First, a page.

organisational purpose (the ends) from other organisational issues (the means). Policy Governance

    boards demand accomplishment of purpose, and only limit the staff's available means to those which

    do not violate the board's pre-stated standards of prudence and ethics.

    The board's means are defined in accordance with the roles of the board, its constituents, the

    president/chairperson, management officers, and any committees the board may set up to help it

    accomplish its purpose. Thus the board "speaks with one voice". Dissent is expressed during thediscussion preceding a vote. Once taken, the board's decisions may subsequently be changed, but will

    not be undermined. The board's expectations set out rules regarding the delegation of authority to the

    staff or volunteers and the method by which criteria will be used for evaluation. There is then no

    confusion about who is responsible to the board or for which board expectations they are responsible.

    This focused approach reduces the level of paperwork that boards often feel obliged to review. Boards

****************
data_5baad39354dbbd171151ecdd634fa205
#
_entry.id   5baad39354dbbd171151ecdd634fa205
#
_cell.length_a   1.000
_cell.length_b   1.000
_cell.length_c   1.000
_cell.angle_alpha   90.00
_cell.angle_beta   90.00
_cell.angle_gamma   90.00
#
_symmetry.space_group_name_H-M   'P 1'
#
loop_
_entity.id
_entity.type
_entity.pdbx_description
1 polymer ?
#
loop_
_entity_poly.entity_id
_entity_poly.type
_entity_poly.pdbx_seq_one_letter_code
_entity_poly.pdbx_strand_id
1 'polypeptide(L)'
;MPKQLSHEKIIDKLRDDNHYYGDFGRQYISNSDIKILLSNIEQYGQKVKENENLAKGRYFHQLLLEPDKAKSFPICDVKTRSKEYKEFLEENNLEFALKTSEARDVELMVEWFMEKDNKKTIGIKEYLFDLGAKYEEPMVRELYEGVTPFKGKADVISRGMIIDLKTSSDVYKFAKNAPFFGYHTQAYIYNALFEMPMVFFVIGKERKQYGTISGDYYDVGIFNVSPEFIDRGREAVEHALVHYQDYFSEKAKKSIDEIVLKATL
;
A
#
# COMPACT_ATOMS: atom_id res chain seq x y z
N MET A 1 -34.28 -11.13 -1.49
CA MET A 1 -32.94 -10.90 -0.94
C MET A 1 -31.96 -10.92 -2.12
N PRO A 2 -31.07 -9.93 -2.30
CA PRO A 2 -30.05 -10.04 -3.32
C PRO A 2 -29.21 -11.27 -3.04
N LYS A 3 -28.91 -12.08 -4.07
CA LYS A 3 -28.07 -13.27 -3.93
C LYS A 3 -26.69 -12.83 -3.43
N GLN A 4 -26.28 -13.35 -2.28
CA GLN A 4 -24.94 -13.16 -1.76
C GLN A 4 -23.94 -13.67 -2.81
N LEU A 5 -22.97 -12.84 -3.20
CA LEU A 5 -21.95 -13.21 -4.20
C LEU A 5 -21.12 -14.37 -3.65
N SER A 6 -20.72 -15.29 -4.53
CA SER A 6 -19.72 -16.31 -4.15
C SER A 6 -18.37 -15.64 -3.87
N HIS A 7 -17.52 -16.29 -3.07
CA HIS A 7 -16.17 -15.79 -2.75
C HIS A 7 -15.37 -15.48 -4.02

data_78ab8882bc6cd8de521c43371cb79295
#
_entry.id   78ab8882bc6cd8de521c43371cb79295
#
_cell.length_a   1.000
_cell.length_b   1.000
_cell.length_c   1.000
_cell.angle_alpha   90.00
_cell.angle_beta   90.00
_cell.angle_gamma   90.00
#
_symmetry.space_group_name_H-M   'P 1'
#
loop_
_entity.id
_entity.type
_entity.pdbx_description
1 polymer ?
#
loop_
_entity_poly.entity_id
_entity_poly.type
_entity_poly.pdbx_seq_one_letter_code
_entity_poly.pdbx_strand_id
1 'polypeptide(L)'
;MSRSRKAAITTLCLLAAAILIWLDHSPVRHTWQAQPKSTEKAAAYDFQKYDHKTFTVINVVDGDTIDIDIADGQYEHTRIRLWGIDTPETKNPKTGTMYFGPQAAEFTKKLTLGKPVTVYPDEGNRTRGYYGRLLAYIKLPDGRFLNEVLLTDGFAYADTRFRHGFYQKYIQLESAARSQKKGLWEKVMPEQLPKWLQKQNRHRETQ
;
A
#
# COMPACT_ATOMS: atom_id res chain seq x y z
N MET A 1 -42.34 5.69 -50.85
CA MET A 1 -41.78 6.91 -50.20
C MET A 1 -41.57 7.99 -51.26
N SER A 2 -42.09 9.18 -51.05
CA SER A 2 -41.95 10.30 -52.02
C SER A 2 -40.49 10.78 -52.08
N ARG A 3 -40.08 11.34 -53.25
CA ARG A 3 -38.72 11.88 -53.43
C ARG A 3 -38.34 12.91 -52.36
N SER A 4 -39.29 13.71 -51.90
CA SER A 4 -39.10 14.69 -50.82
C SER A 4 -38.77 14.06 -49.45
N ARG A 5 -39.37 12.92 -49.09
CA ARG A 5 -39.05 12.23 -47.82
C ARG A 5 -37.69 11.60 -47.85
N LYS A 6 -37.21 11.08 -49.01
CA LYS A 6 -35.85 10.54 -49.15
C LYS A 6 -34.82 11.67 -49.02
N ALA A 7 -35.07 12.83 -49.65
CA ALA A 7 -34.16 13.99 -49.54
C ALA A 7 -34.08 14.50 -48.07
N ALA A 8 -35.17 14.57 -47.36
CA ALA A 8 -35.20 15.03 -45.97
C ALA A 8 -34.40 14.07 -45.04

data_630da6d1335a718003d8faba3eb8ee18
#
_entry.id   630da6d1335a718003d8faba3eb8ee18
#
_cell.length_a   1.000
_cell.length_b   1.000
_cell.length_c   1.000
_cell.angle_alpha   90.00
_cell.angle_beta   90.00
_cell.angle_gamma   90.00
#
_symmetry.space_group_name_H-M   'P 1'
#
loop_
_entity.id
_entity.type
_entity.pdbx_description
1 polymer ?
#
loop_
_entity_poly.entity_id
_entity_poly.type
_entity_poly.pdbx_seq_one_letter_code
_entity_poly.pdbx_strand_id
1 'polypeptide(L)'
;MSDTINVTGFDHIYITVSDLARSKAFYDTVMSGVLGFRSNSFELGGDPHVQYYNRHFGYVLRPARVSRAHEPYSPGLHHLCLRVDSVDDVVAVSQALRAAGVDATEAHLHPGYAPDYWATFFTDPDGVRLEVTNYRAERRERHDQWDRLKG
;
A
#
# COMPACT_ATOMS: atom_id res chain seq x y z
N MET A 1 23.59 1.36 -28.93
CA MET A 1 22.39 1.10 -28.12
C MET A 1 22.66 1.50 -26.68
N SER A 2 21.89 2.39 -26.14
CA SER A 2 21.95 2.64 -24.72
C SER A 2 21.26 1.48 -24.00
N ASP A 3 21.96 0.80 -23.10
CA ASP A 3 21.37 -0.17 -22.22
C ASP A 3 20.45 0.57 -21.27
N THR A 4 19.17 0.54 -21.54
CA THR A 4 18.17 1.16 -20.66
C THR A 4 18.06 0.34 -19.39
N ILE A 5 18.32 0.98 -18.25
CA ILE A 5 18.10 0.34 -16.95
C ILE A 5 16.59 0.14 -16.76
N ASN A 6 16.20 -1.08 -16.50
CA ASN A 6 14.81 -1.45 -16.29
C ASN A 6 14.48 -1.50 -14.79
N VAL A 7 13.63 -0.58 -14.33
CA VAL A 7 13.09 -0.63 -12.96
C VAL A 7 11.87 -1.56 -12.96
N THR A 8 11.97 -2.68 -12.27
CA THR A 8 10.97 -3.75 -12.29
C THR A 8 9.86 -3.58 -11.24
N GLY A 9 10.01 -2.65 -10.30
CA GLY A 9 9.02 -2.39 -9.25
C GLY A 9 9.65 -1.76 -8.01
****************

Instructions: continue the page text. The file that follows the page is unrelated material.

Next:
sometimes are concerned that they are only given the data that management wants to give them.

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    Under Policy Governance they find that, in laying out their expectations and demanding a relevant and

    credible accounting of performance, they have effectively taken over control of their major information

    needs. It could be argued that Policy Governance grew out of Agency Theory because principal - agent

    analysis generally assumes that the problem of interest is getting the agent to do what the principal

    wants. Studies of this problem usually do not address the opposite possibility that the agent might

    have trouble getting the principal to perform their end of the deal. Nor do they address situations inwhich part of the agent's job is to figure out what needs to be done. Policy Governance overcomes the

    shortfalls of Agent Theory by setting out the ends and the meanswhat is expected and how it will be

    evaluated.

    Christian Stewardship Theory (Jeavons, 1994) explores the question What makes an organisation,

    what it does and the way it does it, Christian? Effective Christian organisations acknowledge a

    dependence on God for the work they do relying on the wider Christian world for people and funding